AR.C.H.I.ves - A comparative history of archives

Italy has one of the largest and most diverse archival patrimony in the world, including documents from the Middle Ages to the Modern era. Thanks to their exceptional holdings, Italian archives have attracted scholars from around the world since the nineteenth century. However, in the course of the last decades, the Italian archival system has suffered serious and continuous funding cuts, as well as of the reduction of information professional staff. The result is that Italian archival patrimony is at high risk of deterioration. We therefore strongly support the purposes of the event 'Get Inspired by the Archives', hoping that it will demonstrate the importance of our archival patrimonynot only to the Italian government, but also to all citizens. What is a stake is not just a huge amount of paper, but our history.


Additional Info

  • Intestazione estesa:

    AR.C.H.I.ves - A comparative history of archives in late medieval and early modern Italy

  • Indirizzo:

    Birkbeck, University of London 28 Russell Square - WC1B 5DQ

  • Località: London
  • Informazioni:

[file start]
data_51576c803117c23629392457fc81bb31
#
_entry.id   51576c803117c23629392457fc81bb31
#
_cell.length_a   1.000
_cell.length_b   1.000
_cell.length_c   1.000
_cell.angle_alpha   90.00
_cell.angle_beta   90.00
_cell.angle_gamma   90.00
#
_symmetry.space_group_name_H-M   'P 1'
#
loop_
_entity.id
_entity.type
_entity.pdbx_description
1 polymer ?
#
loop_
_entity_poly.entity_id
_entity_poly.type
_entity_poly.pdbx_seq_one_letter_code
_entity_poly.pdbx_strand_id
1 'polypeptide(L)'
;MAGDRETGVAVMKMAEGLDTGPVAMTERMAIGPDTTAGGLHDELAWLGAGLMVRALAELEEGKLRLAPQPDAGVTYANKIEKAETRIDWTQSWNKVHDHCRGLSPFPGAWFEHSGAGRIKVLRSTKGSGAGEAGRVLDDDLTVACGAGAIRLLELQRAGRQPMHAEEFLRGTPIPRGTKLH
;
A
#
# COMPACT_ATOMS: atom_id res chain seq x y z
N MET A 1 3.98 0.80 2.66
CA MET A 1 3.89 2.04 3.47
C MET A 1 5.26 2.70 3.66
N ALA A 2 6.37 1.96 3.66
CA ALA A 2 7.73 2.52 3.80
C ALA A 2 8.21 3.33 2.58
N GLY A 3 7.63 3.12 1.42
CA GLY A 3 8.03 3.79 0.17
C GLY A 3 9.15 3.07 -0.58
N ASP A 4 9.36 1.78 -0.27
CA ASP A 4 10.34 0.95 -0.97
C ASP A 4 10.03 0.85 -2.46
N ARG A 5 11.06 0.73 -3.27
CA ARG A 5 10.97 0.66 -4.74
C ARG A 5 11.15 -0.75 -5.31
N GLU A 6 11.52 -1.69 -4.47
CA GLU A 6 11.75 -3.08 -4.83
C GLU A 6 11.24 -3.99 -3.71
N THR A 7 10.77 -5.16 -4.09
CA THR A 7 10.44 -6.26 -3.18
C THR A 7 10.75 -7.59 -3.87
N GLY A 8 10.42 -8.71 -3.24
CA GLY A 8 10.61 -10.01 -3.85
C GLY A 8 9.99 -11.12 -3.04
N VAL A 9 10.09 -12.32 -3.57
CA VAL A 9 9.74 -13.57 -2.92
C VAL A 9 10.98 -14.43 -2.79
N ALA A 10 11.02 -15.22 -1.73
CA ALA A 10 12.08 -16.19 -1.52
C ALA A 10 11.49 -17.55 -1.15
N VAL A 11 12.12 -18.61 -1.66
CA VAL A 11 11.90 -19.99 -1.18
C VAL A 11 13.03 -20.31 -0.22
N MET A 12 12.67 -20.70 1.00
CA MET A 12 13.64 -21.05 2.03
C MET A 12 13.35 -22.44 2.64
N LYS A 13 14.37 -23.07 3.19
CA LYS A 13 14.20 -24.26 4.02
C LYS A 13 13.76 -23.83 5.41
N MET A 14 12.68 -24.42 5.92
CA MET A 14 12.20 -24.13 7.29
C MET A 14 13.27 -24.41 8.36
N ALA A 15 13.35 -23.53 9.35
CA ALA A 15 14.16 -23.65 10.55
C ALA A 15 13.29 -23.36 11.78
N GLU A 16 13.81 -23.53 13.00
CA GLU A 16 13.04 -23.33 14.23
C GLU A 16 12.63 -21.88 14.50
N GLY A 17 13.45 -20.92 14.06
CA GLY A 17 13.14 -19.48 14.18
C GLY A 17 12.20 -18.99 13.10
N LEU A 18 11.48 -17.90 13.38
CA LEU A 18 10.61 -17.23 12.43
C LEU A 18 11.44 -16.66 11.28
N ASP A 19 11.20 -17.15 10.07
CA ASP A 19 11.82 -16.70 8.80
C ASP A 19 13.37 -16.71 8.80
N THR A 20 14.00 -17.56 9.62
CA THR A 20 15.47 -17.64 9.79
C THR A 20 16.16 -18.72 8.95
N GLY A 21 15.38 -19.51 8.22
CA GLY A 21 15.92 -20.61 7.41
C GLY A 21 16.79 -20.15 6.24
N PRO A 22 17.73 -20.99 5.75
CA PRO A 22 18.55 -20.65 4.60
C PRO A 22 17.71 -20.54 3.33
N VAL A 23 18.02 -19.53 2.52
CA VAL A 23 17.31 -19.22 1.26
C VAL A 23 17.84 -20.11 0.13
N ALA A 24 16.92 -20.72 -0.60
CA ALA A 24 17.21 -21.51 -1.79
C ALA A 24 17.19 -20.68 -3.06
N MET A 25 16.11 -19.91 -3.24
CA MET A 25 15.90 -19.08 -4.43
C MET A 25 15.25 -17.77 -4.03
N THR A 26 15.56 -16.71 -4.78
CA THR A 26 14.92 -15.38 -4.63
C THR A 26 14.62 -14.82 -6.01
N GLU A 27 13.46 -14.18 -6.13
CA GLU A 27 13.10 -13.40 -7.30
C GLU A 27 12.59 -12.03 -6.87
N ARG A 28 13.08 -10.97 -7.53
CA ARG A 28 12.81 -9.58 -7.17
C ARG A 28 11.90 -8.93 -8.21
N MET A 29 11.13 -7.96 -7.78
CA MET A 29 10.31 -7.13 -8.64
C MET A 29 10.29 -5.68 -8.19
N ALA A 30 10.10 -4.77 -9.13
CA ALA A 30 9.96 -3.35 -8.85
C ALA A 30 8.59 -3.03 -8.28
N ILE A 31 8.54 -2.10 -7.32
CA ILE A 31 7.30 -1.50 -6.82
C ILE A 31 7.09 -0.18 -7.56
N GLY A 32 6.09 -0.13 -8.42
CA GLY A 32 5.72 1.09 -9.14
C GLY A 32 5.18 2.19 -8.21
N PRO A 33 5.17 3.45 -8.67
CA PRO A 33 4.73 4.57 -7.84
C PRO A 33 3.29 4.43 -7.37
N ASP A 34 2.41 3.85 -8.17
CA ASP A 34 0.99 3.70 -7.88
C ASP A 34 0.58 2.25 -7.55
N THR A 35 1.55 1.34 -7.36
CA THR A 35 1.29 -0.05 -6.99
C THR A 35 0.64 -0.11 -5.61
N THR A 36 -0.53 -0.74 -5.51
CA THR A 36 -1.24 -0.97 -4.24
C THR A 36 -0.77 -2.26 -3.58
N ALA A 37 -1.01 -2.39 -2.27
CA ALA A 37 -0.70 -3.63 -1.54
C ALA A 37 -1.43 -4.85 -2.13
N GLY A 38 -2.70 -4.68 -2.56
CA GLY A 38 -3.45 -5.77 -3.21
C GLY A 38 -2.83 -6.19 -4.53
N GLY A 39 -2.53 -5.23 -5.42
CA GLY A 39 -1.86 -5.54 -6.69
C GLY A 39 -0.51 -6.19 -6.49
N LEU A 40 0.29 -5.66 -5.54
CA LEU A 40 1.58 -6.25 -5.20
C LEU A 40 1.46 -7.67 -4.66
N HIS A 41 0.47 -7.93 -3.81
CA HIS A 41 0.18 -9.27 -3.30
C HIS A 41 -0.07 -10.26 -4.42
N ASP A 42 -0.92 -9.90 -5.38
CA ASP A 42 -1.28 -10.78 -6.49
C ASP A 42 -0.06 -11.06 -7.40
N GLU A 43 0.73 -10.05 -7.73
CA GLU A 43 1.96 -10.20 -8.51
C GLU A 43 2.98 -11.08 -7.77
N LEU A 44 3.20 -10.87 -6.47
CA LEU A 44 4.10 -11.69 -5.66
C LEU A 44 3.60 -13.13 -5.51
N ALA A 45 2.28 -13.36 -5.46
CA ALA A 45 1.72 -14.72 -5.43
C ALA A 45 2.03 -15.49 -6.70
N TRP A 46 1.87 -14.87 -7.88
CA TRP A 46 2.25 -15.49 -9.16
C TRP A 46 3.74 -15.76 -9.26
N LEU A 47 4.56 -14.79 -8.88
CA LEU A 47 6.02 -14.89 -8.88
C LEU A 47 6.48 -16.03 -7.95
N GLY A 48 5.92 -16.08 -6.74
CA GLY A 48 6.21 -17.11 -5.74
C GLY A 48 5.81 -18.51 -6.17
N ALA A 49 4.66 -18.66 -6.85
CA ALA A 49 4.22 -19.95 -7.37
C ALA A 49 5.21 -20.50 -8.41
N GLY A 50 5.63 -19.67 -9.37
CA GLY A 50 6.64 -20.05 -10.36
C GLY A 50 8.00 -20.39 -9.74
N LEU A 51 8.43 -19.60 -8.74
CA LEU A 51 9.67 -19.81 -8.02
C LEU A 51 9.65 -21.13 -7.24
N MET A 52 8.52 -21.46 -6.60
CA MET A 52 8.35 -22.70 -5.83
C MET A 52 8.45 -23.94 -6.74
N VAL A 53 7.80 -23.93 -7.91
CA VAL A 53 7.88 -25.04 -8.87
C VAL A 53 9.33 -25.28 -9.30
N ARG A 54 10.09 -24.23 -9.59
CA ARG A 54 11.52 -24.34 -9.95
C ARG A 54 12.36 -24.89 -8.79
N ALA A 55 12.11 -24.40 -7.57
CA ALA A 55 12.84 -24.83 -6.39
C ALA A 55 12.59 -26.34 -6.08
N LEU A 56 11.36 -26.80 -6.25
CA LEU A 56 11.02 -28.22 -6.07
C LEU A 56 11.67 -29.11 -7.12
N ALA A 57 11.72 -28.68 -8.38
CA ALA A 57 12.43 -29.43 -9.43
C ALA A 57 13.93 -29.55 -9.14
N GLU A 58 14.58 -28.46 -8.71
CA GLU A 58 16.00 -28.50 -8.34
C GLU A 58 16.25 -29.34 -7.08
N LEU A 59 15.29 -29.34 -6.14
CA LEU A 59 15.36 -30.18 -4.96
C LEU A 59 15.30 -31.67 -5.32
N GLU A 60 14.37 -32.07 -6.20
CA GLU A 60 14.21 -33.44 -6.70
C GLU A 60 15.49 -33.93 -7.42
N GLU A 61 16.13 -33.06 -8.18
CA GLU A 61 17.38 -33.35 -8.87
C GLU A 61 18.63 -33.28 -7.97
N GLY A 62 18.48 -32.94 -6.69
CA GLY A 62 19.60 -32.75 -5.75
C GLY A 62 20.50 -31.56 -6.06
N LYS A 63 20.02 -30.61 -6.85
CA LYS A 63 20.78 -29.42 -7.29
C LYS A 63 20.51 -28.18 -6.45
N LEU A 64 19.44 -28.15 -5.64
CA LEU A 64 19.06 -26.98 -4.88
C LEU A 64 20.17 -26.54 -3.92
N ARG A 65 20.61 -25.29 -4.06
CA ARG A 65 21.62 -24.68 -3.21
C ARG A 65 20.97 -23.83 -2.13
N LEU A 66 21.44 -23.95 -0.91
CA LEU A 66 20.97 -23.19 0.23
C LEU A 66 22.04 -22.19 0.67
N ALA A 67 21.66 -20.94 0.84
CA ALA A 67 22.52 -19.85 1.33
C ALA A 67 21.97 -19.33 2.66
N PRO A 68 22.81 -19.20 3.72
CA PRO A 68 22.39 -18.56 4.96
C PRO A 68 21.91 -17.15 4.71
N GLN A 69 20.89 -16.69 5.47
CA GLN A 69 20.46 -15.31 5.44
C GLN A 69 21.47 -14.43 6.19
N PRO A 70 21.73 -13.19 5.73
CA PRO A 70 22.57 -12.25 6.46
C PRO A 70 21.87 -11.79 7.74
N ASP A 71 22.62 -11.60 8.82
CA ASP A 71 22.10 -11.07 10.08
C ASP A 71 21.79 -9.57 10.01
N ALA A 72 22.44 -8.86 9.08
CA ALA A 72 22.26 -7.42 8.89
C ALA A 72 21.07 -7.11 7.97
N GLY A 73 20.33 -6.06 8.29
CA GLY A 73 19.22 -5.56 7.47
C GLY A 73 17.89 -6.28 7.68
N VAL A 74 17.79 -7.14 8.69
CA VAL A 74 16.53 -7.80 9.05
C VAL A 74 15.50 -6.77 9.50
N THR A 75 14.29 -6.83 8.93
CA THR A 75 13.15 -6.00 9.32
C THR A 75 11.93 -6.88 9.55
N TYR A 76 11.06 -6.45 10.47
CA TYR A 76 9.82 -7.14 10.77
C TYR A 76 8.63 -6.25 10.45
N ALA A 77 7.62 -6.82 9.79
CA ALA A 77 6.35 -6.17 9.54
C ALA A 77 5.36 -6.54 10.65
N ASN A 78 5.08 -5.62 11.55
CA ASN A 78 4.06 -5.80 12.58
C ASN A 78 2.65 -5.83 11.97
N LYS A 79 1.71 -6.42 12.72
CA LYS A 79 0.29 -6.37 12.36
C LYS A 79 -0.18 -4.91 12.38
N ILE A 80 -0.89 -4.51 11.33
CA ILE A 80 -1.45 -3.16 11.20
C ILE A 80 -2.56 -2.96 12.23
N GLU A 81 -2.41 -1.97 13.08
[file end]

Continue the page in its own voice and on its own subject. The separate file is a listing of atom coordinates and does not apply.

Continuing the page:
The AR.C.H.I.ves project, funded by the European Research Council, studies the history of the archives and of the chanceries that oversaw their production, storage and organization in late medieval and early modern Italy: essentially from the creation of the first chanceries in city-states in the late twelfth century to the opening of the Archivi di Stato that, after the ancient states’ dissolution, preserved documents as tools for scholarship rather than administration. Italian states were at the forefront in the institutionalization of documentary preservation on a large scale, and the country as a whole has an extraordinary rich and diverse archival patrimony. Because of its fragmented political history, concentrating on Italy means having access to the archives of a wide variety of regimes; in turn, as institutions pursuing similar functions, archives lend themselves to comparison and therefore such research may help us overcome the traditional disconnectedness in the study of Italy’s past. On the other hand, the lack of central repositories, and the diversity of the organizing principles of each archive, have meant that Italian archives have often seemed disorderly to scholars who have no local knowledge. Yet this project builds precisely on the basis of the plurality of Italy’s archives, and on their overwhelming closeness to the premodern institutions that created them, to demonstrate the importance of their history. We have recently published the volume 'Archivi e archivisti in Italia tra medioevo ed età moderna' (Roma: Viella, 2015), focused on the history of 'archive professionals' between the Fifteenth and the eighteenth century. We are now working on a special issued dedicated to the archival turn in Early Modern Europe for the Journal of European History Quarterly, and a collection of sources concerning the history of Italian archives.